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Tactical Analysis: The Different Philosophies on Display in Tottenham Hotspur vs Leeds United



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Tottenham Hotspur vs Leeds United on matchday 17 of the Premier League was a much-anticipated fixture for a number of reasons. It was José Mourinho vs Marcelo Bielsa for the very first time in England, a well-drilled defence vs an all-out attack, and every FPL manager’s second-favourite side vs every football fan’s second-favourite football team.

The match ended in a comfortable 3-0 victory for Spurs, but the overall balance of play showed that they certainly didn’t deserve to win so easily. Leeds, as they did with every other top-six side, didn’t back down and went toe-to-toe against Tottenham. If anything, it was the home side that had to sit back at times.

A major narrative in this match was the differing ideologies of the two managers – Mourinho’s more pragmatic, defensively-solid and counterattack-based style up against Bielsa’s crazy full-throttle brand of football. In this tactical analysis, we’ll take a look at some of the opposing philosophies on display in this match:


Marcelo Bielsa is called ‘El loco’ for good reason. He asks his players to run around like madmen when they are on the pitch. This is very evident in Leeds United’s press, where they chase the ball around relentlessly.

Patrick Bamford is usually the trigger. Here, he starts it off by hunting the ball down as it is played back to Hugo Lloris.

In the previous frame, there was no one near Toby Alderweireld. But, by the time the ball had reached him, Rodrigo was already breathing down his throat, so he had to play it on immediately. Notice how Mateusz Klich and Raphinha are tight to Harry Winks and Ben Davies respectively, meaning that Alderweireld had to play the ball on to Matt Doherty.

There was no respite for Doherty either, though, as he too was quickly closed down by Jack Harrison. Although he could play it back to Alderweireld, there was no way out for Tottenham thereafter as Leeds man-marked everyone in their 4-1-4-1, so they had to punt the ball up the pitch.

Tottenham, on the other hand, didn’t press so intently, as they sat further up than usual, but didn’t press as high as Leeds and allowed their opponents to pass around at the back on most occasions as they were happier to maintain their shape.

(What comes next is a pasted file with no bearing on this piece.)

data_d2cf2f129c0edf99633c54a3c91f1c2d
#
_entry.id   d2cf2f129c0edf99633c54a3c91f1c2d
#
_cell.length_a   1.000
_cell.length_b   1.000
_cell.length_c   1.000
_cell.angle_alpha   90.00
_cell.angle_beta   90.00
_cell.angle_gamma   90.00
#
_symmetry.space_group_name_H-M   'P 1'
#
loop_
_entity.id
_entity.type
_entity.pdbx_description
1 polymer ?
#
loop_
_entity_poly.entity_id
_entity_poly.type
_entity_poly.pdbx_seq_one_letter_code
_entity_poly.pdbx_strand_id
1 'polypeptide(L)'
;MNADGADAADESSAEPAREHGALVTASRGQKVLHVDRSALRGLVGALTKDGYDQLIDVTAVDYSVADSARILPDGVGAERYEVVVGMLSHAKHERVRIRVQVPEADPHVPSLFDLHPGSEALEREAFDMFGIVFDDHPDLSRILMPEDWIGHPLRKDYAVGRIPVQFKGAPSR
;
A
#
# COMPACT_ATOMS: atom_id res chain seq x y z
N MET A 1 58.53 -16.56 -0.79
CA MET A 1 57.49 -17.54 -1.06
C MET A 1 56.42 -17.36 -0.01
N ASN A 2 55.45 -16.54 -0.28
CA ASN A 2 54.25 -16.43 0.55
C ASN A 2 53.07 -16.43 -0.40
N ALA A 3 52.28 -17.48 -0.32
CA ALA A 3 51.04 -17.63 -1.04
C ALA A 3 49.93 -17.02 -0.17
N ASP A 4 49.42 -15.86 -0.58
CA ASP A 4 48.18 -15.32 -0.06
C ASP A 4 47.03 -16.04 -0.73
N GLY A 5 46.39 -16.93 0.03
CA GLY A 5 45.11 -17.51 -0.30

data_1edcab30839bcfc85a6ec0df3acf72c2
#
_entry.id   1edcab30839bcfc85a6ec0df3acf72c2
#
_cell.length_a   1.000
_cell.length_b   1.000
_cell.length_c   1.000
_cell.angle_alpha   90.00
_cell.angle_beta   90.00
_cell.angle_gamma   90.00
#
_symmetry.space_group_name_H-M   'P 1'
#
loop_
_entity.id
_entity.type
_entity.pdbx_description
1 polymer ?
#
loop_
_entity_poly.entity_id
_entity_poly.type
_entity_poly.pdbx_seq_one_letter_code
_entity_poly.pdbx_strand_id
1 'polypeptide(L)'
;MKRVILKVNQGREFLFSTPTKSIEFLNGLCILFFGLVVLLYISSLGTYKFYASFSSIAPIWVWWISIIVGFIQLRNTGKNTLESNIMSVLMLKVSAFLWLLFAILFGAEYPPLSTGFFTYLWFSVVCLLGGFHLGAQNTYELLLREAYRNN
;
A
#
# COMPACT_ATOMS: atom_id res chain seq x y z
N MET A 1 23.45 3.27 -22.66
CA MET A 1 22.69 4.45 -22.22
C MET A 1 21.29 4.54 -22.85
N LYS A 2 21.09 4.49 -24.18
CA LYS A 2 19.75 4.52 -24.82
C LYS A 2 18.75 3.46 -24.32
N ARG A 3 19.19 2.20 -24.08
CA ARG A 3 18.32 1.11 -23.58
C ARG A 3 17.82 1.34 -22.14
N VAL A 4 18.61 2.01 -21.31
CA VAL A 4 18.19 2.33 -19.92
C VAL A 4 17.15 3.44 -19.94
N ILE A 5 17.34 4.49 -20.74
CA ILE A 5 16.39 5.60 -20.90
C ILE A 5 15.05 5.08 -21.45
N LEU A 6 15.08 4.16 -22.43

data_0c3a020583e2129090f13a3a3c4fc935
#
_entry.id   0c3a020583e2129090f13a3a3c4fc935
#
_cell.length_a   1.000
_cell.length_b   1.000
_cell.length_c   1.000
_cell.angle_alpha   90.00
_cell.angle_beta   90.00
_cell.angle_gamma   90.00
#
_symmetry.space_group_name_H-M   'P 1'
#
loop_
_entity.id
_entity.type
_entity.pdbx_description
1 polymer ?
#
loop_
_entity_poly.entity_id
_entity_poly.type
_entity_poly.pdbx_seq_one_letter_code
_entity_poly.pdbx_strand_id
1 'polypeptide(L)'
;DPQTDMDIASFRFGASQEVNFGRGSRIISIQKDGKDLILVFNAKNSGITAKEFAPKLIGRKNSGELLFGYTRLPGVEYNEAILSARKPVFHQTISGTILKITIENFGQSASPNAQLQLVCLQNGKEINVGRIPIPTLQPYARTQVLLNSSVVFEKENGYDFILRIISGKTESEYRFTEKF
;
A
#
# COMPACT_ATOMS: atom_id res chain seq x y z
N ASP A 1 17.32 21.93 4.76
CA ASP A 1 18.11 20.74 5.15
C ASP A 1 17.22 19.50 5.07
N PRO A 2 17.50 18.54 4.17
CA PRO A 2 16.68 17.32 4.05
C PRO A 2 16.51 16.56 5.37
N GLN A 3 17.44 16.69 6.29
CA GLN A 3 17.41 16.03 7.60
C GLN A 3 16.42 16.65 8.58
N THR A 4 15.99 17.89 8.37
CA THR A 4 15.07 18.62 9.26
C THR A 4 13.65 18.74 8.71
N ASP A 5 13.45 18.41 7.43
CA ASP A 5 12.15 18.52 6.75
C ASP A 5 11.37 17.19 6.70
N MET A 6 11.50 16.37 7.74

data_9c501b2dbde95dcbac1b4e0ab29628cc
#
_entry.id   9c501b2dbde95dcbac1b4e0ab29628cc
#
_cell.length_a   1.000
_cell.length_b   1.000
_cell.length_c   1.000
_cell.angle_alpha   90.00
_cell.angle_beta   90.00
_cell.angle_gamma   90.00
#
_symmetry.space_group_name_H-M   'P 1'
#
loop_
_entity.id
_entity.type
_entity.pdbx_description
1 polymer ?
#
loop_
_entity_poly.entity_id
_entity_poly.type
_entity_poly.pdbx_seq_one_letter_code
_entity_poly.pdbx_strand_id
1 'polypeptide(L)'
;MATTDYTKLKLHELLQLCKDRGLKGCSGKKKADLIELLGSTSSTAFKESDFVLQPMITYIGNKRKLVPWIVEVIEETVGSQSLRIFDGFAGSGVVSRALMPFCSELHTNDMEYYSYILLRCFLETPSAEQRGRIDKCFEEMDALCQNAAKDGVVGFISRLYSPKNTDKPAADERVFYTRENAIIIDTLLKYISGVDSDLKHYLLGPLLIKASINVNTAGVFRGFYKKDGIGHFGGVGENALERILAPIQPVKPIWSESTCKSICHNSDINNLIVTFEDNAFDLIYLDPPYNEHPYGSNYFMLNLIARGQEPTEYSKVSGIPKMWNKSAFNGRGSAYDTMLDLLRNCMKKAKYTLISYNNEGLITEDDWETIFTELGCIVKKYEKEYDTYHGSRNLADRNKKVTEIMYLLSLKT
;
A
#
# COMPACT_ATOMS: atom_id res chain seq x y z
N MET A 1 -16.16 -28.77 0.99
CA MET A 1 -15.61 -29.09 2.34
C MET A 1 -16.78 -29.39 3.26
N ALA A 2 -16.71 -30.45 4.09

This is not to say that Spurs did not press at all, though, as we will discuss below.


Leeds United have kept an average of 57.6% of the ball per match so far this season in the Premier League – the third-highest possession in the division behind Manchester City and Liverpool. This obviously means that they like to play out from the back, and here’s how they do it:

When they have the ball in their defensive third, Leeds move into a sort of a 3-4-3 shape, as Kalvin Phillips drops in between the centre-backs, while the two full-backs push up.

Often, one of the two centre-backs pushes up the pitch to carry the ball forward. Here, Luke Ayling moves out of Harry Kane’s covershadow to open up a passing angle for Phillips and progress the ball forward.

At this point, Leeds do one of two things. They either play a long ball to a wide area where a full-back or winger has some space to himself, or play a line-breaking pass through the midfield. In this case, Luke Ayling did the latter.

After getting in between the lines, Leeds can cause some real damage. In this position, Rodrigo had two clear options – to play Bamford through on goal down the middle or to send Dallas racing up the right. Unfortunately, he got his pass wrong and the move slowed down a little, but it was clear to see that Leeds could get into good positions by playing their way through Spurs.

However, Leeds’ playing out from the back could hurt them as well, especially when Spurs elected to press. This is exactly how they conceded the penalty for their opener, as a loose pass was pounced upon by Tottenham.

As Spurs were pressing Illan Meslier, the keeper was a bit hurried in his passing. He had three teammates around but ended up splitting the gap between two of them and allowing Harry Winks to intercept with ease. Look at how disjointed Leeds’s defence is thereafter:

There are two major gaps in the Leeds United defence – one between Stuart Dallas and Luke Ayling where Heung-min Son is positioned, and the other between Pascal Struijk and Ezgjan Alioski where Steven Bergwijn has managed to get goalside of the left-back. Winks opts to exploit the latter with his pass, and in an attempt to make up for his positional problem, Alioski ends up fouling Bergwijn in the box.

Tottenham have a very different way of working with the ball. They don’t pass it around the back too often but instead like to thump it forward and contest the first and second balls.

That’s exactly how their second goal came about. A drop-kick from Hugo Lloris kicked it all off, and after Pierre-Emile Højbjerg won the second ball, Leeds were in trouble. Take nothing away from Harry Kane’s quality here, though, as he skipped past his man and delivered a pinpoint cross for Heung-min Son, who had a simple tap-in to bring up his 100th Spurs goal.


A match between two sides with near-opposite ideologies was won by the team with greater individual quality and the one that made fewer mistakes. Leeds’ sloppiness was thoroughly punished, as Illan Meslier’s misplaced pass led to the opener, and his failure to catch the ball on two occasions in the second half led to the third goal. The Lilywhites might feel that they should have at least scored once, and if they did make the most of their openings in the first period, we might have been looking at a different result.

Stats courtesy whoscored.com